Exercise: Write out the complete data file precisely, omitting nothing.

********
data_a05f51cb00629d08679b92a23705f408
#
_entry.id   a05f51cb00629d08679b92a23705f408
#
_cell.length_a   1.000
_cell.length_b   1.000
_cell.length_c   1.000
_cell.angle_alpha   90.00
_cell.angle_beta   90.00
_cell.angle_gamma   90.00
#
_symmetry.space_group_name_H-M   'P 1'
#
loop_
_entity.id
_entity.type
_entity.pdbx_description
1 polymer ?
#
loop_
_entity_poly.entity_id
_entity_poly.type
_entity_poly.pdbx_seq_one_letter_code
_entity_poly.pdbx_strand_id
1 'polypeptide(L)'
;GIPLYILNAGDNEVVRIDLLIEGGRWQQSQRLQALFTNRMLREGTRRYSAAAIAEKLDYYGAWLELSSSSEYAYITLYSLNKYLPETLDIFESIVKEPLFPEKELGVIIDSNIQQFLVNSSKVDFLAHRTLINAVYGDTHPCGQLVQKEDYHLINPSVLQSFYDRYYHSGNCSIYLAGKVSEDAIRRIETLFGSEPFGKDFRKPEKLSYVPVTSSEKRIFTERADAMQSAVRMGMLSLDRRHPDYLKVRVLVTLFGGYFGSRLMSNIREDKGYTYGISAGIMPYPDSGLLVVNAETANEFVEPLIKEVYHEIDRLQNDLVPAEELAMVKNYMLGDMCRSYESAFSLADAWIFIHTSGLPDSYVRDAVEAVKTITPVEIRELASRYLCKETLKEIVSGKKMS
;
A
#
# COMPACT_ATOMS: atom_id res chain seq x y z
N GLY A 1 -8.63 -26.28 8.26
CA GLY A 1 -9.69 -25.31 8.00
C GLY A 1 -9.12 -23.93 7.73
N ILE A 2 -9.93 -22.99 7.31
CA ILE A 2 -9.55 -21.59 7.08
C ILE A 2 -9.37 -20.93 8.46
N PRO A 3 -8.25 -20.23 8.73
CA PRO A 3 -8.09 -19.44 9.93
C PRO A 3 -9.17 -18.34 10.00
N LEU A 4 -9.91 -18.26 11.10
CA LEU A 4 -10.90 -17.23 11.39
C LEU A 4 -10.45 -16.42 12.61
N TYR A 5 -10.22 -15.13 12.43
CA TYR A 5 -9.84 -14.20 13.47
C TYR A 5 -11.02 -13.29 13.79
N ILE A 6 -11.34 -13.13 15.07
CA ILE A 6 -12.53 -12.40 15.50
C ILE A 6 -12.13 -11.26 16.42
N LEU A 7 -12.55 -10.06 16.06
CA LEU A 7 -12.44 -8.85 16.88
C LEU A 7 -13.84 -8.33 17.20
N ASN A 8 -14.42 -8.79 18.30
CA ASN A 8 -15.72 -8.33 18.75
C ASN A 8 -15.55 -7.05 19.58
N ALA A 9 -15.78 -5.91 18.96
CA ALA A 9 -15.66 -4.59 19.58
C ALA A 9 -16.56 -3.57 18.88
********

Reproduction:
data_a05f51cb00629d08679b92a23705f408
#
_entry.id   a05f51cb00629d08679b92a23705f408
#
_cell.length_a   1.000
_cell.length_b   1.000
_cell.length_c   1.000
_cell.angle_alpha   90.00
_cell.angle_beta   90.00
_cell.angle_gamma   90.00
#
_symmetry.space_group_name_H-M   'P 1'
#
loop_
_entity.id
_entity.type
_entity.pdbx_description
1 polymer ?
#
loop_
_entity_poly.entity_id
_entity_poly.type
_entity_poly.pdbx_seq_one_letter_code
_entity_poly.pdbx_strand_id
1 'polypeptide(L)'
;GIPLYILNAGDNEVVRIDLLIEGGRWQQSQRLQALFTNRMLREGTRRYSAAAIAEKLDYYGAWLELSSSSEYAYITLYSLNKYLPETLDIFESIVKEPLFPEKELGVIIDSNIQQFLVNSSKVDFLAHRTLINAVYGDTHPCGQLVQKEDYHLINPSVLQSFYDRYYHSGNCSIYLAGKVSEDAIRRIETLFGSEPFGKDFRKPEKLSYVPVTSSEKRIFTERADAMQSAVRMGMLSLDRRHPDYLKVRVLVTLFGGYFGSRLMSNIREDKGYTYGISAGIMPYPDSGLLVVNAETANEFVEPLIKEVYHEIDRLQNDLVPAEELAMVKNYMLGDMCRSYESAFSLADAWIFIHTSGLPDSYVRDAVEAVKTITPVEIRELASRYLCKETLKEIVSGKKMS
;
A
#
# COMPACT_ATOMS: atom_id res chain seq x y z
N GLY A 1 -8.63 -26.28 8.26
CA GLY A 1 -9.69 -25.31 8.00
C GLY A 1 -9.12 -23.93 7.73
N ILE A 2 -9.93 -22.99 7.31
CA ILE A 2 -9.55 -21.59 7.08
C ILE A 2 -9.37 -20.93 8.46
N PRO A 3 -8.25 -20.23 8.73
CA PRO A 3 -8.09 -19.44 9.93
C PRO A 3 -9.17 -18.34 10.00
N LEU A 4 -9.91 -18.26 11.10
CA LEU A 4 -10.90 -17.23 11.39
C LEU A 4 -10.45 -16.42 12.61
N TYR A 5 -10.22 -15.13 12.43
CA TYR A 5 -9.84 -14.20 13.47
C TYR A 5 -11.02 -13.29 13.79
N ILE A 6 -11.34 -13.13 15.07
CA ILE A 6 -12.53 -12.40 15.50
C ILE A 6 -12.13 -11.26 16.42
N LEU A 7 -12.55 -10.06 16.06
CA LEU A 7 -12.44 -8.85 16.88
C LEU A 7 -13.84 -8.33 17.20
N ASN A 8 -14.42 -8.79 18.30
CA ASN A 8 -15.72 -8.33 18.75
C ASN A 8 -15.55 -7.05 19.58
N ALA A 9 -15.78 -5.91 18.96
CA ALA A 9 -15.66 -4.59 19.58
C ALA A 9 -16.56 -3.57 18.88